Science and Technology

Técnico researchers study the effects of children being excluded by robots

A study on social exclusion involving children and robots earned a research team from Técnico an honourable mention at one of the most important conferences in the sector.

A team of researchers from Instituto Superior Técnico presented a study with children aged between five and ten to observe how they would react to seeing other children being excluded by robots during a collaborative game. The results were presented at the HRI (Human-Robot Interaction) Conference. The method used by the researchers from the Interactive Technologies Institute and the Instituto de Engenharia de Sistemas e Computadores – Investigação e Desenvolvimento (INESC-ID), in collaboration with the Reichman University (Israel), allowed “to understand how children react when they observe exclusion in a controlled experimental environment”, according to the lead researcher Filipa Correia.

In the study, the interaction between children and robots was filmed and shown to other children. “The results indicate that the children who observed exclusion reported lower levels of belonging and control than those who observed inclusion”, as stated by Filipa Correia. In addition, they showed more pro-social behaviours towards another child than those who witnessed inclusion, suggesting a search for acceptance and the strengthening of bonds after experiencing exclusion.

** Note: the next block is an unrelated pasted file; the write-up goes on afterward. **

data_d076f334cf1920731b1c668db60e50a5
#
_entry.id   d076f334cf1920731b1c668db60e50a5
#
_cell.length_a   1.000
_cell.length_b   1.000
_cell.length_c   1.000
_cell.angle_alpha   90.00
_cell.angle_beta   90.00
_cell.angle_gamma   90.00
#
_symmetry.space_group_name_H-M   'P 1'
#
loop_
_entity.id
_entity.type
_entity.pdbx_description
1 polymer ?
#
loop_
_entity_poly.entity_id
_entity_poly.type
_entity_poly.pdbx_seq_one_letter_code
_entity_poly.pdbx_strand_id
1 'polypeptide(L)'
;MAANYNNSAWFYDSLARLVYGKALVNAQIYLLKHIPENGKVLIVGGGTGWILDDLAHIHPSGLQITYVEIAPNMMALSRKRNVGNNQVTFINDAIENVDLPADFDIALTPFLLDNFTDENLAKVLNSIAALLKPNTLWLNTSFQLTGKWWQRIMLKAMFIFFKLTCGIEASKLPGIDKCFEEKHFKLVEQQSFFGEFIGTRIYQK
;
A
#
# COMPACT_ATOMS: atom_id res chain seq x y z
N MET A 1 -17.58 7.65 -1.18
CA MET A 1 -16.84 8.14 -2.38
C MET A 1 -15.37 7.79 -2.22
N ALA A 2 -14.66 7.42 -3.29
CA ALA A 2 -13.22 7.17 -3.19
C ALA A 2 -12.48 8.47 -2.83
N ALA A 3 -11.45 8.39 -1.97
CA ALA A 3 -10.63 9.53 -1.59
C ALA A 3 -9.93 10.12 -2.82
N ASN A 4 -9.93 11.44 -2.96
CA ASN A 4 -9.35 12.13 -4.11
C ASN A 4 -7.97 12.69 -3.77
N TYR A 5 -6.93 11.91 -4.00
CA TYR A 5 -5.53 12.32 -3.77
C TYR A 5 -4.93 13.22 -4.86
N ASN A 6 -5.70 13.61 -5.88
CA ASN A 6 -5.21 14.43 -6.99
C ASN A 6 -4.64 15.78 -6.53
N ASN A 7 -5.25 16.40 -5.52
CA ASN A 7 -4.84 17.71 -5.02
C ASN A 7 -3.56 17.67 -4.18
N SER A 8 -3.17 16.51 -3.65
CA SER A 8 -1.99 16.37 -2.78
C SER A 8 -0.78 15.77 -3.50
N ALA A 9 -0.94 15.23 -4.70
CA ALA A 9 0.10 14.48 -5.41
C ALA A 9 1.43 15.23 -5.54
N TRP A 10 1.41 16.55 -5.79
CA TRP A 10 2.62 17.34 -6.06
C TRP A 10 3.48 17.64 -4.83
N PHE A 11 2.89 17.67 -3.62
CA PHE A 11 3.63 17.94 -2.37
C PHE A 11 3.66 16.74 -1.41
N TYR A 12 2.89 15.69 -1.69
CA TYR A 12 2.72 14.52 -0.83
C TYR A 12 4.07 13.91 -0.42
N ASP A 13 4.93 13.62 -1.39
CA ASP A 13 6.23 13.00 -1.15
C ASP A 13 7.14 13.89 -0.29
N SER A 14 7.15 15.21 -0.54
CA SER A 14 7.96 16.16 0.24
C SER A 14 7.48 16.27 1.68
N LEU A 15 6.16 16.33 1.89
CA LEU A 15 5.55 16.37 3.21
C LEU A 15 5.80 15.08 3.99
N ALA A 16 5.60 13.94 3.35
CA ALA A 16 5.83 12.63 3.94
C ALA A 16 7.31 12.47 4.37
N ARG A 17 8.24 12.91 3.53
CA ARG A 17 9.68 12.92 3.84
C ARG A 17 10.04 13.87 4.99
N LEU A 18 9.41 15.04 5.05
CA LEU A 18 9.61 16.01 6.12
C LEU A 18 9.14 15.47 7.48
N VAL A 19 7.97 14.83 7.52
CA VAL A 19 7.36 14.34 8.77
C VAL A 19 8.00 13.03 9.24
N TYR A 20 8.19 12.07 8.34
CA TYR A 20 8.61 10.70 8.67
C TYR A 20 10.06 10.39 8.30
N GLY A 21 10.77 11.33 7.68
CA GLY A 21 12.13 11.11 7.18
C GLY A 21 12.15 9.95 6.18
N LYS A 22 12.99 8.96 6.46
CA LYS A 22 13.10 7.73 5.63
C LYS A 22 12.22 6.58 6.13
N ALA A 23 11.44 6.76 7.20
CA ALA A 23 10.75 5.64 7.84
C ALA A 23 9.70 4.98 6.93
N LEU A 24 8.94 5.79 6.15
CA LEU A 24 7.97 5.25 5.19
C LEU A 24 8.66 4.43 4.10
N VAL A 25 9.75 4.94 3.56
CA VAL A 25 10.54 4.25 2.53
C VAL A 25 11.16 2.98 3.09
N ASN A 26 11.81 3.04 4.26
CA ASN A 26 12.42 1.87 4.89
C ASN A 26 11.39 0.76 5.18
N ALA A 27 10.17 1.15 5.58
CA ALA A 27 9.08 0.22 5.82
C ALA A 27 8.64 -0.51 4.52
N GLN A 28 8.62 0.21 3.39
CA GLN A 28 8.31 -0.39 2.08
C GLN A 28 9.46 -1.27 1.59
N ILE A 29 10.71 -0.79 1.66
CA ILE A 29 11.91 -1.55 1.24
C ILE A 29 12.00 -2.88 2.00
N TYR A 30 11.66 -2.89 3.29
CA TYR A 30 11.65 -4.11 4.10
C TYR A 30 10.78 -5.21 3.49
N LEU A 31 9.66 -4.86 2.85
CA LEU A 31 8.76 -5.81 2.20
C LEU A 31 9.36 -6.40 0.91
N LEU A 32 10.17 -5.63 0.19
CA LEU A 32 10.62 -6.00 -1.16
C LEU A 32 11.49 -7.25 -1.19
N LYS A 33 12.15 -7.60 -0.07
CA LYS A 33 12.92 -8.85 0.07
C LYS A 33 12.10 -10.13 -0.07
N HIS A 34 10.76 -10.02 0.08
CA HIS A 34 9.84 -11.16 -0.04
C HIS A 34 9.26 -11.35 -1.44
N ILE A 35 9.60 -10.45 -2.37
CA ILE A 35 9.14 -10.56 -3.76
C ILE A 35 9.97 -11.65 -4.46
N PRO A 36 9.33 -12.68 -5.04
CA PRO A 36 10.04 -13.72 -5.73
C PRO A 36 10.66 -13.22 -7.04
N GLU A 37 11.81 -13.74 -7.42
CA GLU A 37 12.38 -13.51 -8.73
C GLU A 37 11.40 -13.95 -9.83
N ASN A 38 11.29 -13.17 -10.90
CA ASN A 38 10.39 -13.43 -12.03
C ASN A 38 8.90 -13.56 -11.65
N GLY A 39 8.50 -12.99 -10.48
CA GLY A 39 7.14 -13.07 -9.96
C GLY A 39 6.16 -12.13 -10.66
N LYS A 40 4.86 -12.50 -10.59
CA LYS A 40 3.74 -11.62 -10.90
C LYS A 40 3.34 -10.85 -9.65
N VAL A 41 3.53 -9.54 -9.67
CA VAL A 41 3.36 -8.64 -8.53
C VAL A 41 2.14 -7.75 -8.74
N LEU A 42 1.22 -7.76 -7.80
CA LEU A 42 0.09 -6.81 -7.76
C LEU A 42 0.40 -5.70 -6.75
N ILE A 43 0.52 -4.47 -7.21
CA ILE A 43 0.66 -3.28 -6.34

Despite the adverse effects, the children surprisingly wanted to play with the same robots after the study. The study also raises important ethical considerations about the production and use of social robots in environments with children. The team emphasises the need for responsible practices in developing child-friendly robotic technologies. “If Siri were accidentally able to understand a group of children except one, even if this wasn’t an intentional feature, the child might feel excluded, which could change their feelings and actions towards other children and adults”, shares Filipa Correia. This awareness could guide policymakers, designers and educators, ensuring robots’ safe and beneficial integration into educational and social contexts.